ACT Brumbies great Joe Roff has emerged as a leading candidate to replace chief executive Andrew Fagan, who sensationally quit his Super Rugby job on Friday just months after signing a new one-year contract.
Fagan will leave the Brumbies next month after more than a decade at the club, including the past eight as chief executive.
The Brumbies will start their search to replace Fagan in the coming weeks and former Wallabies and Canberra great Roff looms as the front-runner to be the successor.
Roff - the University of Canberra Union boss - is on the Brumbies board and is one of the club's greatest players.
''It's no secret I love the Brumbies, [chief executive] is a great role to drive the direction of the organisation,'' Roff said.
''At the moment I'm enjoying my role at UC and I'm committed, but the Brumbies is something I'd consider.
''It's not a job that turns over often. It's one of the best jobs in sports administration, there will be a significant amount of interest.
''It would be something I'd love to consider, not many people get a chance to work in an area they love.''
Fagan cited the desire for new challenges as one of the major reasons he decided to resign, despite the club making the Super Rugby final in August.
He did not want to discuss if personal reasons were involved.
Fagan is one of only three chief executives in Brumbies history, following on from Mark Sinderberry and Rob Clark.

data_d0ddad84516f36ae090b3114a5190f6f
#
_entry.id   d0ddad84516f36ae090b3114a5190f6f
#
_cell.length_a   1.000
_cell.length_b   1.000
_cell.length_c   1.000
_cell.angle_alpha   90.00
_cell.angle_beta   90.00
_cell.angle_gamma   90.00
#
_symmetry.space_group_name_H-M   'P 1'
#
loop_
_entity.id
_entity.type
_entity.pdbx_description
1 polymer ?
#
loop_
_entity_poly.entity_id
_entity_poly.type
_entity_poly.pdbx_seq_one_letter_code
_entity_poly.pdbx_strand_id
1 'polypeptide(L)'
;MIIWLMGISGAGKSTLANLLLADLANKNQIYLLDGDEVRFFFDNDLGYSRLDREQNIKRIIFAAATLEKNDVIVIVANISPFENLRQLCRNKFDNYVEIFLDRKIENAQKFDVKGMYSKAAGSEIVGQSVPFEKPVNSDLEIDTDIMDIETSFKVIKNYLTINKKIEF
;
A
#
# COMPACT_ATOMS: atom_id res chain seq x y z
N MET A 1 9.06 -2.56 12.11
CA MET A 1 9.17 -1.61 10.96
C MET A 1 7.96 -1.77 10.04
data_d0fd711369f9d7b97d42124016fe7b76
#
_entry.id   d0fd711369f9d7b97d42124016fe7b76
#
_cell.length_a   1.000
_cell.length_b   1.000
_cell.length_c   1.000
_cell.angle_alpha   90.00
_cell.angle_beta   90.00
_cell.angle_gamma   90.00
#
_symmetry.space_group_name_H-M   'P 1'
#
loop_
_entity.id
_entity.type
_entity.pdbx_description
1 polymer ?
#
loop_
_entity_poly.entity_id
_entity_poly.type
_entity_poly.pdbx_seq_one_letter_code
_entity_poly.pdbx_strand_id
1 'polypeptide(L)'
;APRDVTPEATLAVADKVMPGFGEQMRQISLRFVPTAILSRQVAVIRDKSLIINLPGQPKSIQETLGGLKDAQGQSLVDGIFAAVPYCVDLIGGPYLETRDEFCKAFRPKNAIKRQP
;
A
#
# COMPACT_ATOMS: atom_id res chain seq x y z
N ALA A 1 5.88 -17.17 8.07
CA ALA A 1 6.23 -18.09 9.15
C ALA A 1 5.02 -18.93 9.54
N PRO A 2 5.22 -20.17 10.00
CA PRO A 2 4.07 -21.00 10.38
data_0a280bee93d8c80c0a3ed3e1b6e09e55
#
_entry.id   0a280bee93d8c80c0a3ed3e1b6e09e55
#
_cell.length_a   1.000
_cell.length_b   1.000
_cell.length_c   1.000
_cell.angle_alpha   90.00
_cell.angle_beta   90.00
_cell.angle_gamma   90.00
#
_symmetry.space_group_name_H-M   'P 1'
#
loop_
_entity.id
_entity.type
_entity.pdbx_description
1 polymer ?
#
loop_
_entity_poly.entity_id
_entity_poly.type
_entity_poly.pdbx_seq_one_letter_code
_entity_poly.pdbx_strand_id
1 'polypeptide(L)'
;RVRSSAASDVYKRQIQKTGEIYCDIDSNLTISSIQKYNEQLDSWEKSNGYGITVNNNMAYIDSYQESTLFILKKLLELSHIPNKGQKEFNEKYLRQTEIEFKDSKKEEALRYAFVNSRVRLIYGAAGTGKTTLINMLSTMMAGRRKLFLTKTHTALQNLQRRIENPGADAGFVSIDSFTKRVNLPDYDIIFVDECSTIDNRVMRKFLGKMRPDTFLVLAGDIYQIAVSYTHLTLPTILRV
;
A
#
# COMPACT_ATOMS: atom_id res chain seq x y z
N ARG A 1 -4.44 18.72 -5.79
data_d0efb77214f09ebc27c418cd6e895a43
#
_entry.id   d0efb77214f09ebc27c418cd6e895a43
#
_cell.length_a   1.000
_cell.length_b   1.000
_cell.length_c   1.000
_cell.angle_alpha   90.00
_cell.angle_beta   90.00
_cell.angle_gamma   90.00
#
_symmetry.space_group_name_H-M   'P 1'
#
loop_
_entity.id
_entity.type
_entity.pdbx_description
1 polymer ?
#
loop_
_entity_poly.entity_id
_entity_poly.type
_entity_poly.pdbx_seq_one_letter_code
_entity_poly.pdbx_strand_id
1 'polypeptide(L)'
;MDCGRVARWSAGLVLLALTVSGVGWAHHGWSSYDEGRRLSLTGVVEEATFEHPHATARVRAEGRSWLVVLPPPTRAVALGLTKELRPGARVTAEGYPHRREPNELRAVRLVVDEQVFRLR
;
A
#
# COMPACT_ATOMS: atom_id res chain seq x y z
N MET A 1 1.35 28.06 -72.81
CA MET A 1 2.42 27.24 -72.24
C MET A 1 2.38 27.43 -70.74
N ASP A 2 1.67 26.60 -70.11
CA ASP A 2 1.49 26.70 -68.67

Fagan has been linked with Brumbies rivals the NSW Waratahs or a cross-code switch to the NRL in Sydney, but said his priority was to ''take a holiday'' before finding a new job. ''This job takes no prisoners, it's been 12 years … it's time to walk away and it's sad, but it's the right decision for me and the right decision and timing for the Brumbies,'' Fagan said.
During Fagan's Brumbies tenure it's estimated he generated $75 million for the club in sponsorship.
Fagan also oversaw the arrival and departure of three head coaches - Laurie Fisher, Andy Friend and Jake White.
Brumbies chairman Sean Hammond said the board would not be rushed into finding a replacement.
''I'd imagine there will be a lot of applicants, we're not ruling anything out and we just want the best person for the job,'' Hammond said.
''It's not a complete shock, we have been discussing it. It's too early to discuss a timeline, we have to put a system in place.
''No timing is perfect … there is a change, but I feel we're in good shape.''